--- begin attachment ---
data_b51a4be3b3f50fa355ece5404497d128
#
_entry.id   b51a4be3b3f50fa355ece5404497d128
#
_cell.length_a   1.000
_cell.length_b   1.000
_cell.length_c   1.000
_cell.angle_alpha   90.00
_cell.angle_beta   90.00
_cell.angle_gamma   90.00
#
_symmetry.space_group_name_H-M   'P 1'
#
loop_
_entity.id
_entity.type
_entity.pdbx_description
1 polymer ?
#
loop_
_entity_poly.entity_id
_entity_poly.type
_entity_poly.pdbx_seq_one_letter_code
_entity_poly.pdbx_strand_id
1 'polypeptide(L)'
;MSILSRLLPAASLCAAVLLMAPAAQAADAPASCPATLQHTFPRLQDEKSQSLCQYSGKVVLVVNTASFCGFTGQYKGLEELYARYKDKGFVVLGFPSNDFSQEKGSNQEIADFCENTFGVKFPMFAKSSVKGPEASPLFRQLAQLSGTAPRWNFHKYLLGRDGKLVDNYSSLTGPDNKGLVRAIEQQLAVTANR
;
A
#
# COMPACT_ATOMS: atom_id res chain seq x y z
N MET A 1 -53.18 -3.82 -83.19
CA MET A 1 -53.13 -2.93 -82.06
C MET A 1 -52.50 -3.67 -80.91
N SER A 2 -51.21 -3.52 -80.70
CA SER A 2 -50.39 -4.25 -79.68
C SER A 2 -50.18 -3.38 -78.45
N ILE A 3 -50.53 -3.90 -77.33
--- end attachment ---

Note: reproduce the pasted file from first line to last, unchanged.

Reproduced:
data_b51a4be3b3f50fa355ece5404497d128
#
_entry.id   b51a4be3b3f50fa355ece5404497d128
#
_cell.length_a   1.000
_cell.length_b   1.000
_cell.length_c   1.000
_cell.angle_alpha   90.00
_cell.angle_beta   90.00
_cell.angle_gamma   90.00
#
_symmetry.space_group_name_H-M   'P 1'
#
loop_
_entity.id
_entity.type
_entity.pdbx_description
1 polymer ?
#
loop_
_entity_poly.entity_id
_entity_poly.type
_entity_poly.pdbx_seq_one_letter_code
_entity_poly.pdbx_strand_id
1 'polypeptide(L)'
;MSILSRLLPAASLCAAVLLMAPAAQAADAPASCPATLQHTFPRLQDEKSQSLCQYSGKVVLVVNTASFCGFTGQYKGLEELYARYKDKGFVVLGFPSNDFSQEKGSNQEIADFCENTFGVKFPMFAKSSVKGPEASPLFRQLAQLSGTAPRWNFHKYLLGRDGKLVDNYSSLTGPDNKGLVRAIEQQLAVTANR
;
A
#
# COMPACT_ATOMS: atom_id res chain seq x y z
N MET A 1 -53.18 -3.82 -83.19
CA MET A 1 -53.13 -2.93 -82.06
C MET A 1 -52.50 -3.67 -80.91
N SER A 2 -51.21 -3.52 -80.70
CA SER A 2 -50.39 -4.25 -79.68
C SER A 2 -50.18 -3.38 -78.45
N ILE A 3 -50.53 -3.90 -77.33